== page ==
Saturday, August 8, 2020

Depupping ‘White Rhino’

Queen Victoria agave (Agave victoria-reginae) is arguably one of the most beautiful and therefore most popular agaves. There are many different forms:  the all-green standard form with a varying number of white markings; several selections with yellow variegation; and a few clones with white variegation. The latter are quite rare, and hence highly sought after. 

One of the white-variegated forms is called ‘White Rhino’. It has off-white stripes on the outside and green in the middle. (A form called 'Mediopicta Alba' has the reverse: white in the center, green along the margins.)

I bought a ‘White Rhino’ offset a number of years ago—seven? eight?—and it's grown slowly but steadily. A speed demon it ain't, but few agaves are. 

On the upside, my ‘White Rhino’ has produced a handful of pups, and I finally decided to remove them so they can start life on their own (and hopefully make their own babies eventually).
Agave victoria-reginae ‘White Rhino’, about 7½ inches across

Tuesday, August 4, 2020

Repotting in my favorite new soil blend

Plants often let us know what they need. All we have to do is look. Some cases are more transparent than others, but it doesn't get more obvious than this:

Acanthocereus rosei, a scrambling/climbing cactus from Mexico with beautiful flowers

This used to be a perfectly square pot. Doesn't look so regular anymore, does it? 

The ripples and bulges aren't caused by the plastic melting in the sun. It's the plant telling me it wants a bigger place to live. And here it is:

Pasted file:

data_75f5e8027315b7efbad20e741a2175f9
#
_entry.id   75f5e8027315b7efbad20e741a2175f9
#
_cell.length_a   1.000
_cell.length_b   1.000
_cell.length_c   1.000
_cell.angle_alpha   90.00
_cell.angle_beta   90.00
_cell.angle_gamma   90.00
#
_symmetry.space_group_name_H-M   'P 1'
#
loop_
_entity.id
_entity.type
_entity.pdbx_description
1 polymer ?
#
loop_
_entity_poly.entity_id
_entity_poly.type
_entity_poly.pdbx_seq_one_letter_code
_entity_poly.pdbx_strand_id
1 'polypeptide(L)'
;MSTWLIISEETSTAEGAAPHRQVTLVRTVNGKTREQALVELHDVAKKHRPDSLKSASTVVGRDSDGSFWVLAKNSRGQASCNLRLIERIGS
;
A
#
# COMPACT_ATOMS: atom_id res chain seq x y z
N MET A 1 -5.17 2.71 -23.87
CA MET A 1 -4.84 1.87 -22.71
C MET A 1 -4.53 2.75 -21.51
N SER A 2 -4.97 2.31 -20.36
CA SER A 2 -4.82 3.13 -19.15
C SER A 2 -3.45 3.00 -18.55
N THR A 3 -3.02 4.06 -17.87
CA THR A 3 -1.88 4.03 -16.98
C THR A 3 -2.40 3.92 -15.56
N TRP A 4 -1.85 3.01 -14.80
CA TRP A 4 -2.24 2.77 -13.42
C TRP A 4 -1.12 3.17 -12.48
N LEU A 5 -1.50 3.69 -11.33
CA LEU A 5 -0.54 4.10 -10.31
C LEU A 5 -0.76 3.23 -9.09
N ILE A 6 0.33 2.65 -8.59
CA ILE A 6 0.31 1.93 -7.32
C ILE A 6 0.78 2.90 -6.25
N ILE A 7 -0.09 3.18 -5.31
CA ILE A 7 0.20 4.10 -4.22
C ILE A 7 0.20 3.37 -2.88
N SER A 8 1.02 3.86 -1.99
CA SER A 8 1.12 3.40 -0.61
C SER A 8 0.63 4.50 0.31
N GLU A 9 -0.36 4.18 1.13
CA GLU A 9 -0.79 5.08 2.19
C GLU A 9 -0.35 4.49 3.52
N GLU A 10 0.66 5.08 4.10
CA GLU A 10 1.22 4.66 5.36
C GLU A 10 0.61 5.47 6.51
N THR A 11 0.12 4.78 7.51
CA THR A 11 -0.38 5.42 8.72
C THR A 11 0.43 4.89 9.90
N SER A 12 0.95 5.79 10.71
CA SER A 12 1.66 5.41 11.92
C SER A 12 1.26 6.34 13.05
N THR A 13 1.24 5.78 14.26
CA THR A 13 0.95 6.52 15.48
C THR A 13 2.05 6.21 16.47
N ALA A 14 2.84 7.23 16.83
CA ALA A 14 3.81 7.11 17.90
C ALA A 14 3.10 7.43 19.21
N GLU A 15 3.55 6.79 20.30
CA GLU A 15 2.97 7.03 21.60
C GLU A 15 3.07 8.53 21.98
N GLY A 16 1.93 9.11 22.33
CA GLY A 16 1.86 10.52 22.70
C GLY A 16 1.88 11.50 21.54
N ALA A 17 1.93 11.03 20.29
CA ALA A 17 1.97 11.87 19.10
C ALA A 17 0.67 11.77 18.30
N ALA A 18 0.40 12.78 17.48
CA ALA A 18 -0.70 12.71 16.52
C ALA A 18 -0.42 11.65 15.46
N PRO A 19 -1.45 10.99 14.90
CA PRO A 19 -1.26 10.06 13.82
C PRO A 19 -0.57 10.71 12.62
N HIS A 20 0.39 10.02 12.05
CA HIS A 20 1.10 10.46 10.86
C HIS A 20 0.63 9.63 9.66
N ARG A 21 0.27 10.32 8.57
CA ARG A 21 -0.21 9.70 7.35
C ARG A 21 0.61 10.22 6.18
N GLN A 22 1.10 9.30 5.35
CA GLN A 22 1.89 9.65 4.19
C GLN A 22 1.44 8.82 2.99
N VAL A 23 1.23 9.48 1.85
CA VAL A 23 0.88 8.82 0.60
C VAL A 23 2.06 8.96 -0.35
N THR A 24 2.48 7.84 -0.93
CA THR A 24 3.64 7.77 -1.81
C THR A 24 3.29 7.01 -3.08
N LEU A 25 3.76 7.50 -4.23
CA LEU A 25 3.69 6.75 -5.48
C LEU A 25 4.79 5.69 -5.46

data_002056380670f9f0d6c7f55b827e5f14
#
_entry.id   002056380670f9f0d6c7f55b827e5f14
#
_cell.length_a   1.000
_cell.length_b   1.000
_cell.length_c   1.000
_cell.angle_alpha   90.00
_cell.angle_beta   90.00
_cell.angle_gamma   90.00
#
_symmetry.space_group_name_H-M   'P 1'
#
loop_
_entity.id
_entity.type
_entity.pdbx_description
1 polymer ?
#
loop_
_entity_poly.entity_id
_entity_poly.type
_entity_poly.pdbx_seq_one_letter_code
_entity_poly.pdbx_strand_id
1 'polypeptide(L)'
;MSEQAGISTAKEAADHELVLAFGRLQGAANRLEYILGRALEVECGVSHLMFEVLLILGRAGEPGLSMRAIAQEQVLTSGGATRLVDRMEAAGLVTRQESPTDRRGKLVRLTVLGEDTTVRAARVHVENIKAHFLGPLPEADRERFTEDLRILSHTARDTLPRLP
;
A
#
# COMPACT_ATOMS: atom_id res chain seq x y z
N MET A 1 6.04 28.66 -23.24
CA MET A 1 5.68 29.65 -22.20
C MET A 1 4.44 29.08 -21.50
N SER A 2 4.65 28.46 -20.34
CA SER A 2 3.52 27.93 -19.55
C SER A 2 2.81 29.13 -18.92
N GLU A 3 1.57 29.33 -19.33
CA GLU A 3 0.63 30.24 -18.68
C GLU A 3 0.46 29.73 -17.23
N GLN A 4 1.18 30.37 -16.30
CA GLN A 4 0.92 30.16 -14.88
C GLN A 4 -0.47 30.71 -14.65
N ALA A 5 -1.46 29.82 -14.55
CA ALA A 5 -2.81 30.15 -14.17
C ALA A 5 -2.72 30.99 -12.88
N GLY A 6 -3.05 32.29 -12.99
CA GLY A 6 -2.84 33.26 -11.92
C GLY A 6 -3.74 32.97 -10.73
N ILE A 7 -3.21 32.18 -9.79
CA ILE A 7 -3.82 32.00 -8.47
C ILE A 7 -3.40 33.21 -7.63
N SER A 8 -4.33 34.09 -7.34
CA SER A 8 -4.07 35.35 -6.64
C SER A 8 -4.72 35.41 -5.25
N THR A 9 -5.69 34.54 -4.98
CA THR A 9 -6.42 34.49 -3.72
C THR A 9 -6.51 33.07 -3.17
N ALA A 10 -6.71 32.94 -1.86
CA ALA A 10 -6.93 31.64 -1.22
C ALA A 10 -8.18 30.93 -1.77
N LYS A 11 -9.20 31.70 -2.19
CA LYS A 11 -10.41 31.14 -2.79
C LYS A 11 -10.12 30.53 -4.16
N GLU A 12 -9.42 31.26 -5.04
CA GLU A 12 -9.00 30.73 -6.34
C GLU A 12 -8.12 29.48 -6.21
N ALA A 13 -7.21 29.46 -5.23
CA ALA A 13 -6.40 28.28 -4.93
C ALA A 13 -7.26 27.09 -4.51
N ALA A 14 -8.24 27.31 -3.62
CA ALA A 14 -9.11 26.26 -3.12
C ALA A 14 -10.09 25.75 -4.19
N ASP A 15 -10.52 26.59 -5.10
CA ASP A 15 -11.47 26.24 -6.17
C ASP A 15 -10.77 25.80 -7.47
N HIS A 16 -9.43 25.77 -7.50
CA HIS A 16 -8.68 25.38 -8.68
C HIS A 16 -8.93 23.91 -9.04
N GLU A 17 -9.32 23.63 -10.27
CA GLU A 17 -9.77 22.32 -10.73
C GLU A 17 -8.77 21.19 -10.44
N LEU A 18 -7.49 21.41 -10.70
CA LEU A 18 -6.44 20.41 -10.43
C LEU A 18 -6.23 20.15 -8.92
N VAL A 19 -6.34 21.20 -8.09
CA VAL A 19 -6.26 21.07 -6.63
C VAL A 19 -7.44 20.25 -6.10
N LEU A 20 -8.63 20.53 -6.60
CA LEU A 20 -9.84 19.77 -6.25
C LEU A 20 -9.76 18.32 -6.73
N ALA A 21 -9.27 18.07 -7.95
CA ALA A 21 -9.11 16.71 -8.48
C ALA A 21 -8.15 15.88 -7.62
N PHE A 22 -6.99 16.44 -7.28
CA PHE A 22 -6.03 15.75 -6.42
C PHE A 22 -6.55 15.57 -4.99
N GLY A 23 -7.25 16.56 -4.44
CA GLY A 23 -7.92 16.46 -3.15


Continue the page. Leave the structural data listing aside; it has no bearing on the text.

Saturday, August 1, 2020

UC Berkeley Botanical Garden, summer 2020: a bit of Australia/NZ and Africa

This is part 2 of my recent visit to the University of California Botanical Garden at Berkeley. Part 1 is here.

As I mentioned in my previous post, you need to make a reservation before you can visit the UC Botanical Garden (UCBG). My reservation was for 2:30 pm so I only had 2½ hours until closing—not a lot of time, considering the garden is a sprawling 34 acres in size. My friends Max and Justin and I focused on the Mexico & Central America Collection, but on the way there, we walked by the Australasia Collection. Among many things, it contains beautiful specimens from Australia, like these Tasmanian tree ferns:

Tasmanian tree ferns (Dicksonia antarctica)

More tree ferns are in the Cycad & Palm Garden surrounding the Conference Center and Tropical House, but that section is closed (unfortunately) because the paths there are narrow and social distancing would be difficult. I was disappointed because it's one my favorite spots at the UCBG.